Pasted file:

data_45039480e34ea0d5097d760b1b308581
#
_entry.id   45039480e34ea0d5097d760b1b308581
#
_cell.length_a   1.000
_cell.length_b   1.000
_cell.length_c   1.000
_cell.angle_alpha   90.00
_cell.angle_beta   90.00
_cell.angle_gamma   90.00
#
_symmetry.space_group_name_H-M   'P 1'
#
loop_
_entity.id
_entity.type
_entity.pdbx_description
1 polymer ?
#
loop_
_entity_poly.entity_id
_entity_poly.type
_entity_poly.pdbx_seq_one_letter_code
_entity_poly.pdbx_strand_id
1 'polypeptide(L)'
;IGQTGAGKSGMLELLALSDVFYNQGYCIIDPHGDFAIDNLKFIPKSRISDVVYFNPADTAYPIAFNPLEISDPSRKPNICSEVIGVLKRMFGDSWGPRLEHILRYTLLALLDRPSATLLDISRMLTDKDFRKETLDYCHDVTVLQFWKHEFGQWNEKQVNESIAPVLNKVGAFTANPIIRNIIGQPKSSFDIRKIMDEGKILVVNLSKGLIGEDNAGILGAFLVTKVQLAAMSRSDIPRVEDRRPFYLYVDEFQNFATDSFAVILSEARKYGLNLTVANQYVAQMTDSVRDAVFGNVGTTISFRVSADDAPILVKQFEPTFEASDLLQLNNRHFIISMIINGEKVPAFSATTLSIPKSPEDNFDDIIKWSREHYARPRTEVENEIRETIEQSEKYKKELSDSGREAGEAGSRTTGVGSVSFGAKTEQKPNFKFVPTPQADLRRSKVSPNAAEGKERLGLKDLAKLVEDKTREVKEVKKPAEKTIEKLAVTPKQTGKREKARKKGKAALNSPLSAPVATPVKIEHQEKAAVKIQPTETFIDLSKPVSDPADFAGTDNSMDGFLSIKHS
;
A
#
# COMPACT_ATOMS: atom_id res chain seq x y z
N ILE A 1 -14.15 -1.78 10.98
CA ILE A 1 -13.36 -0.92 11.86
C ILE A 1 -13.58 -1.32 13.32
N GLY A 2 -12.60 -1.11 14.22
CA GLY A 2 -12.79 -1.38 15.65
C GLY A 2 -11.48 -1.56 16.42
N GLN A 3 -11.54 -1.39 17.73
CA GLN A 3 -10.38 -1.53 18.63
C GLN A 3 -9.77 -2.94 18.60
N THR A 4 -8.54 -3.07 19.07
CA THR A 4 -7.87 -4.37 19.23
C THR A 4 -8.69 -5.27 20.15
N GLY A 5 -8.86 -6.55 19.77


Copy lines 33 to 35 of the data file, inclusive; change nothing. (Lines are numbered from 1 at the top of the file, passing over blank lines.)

C ILE A 1 -13.58 -1.32 13.32
N GLY A 2 -12.60 -1.11 14.22
CA GLY A 2 -12.79 -1.38 15.65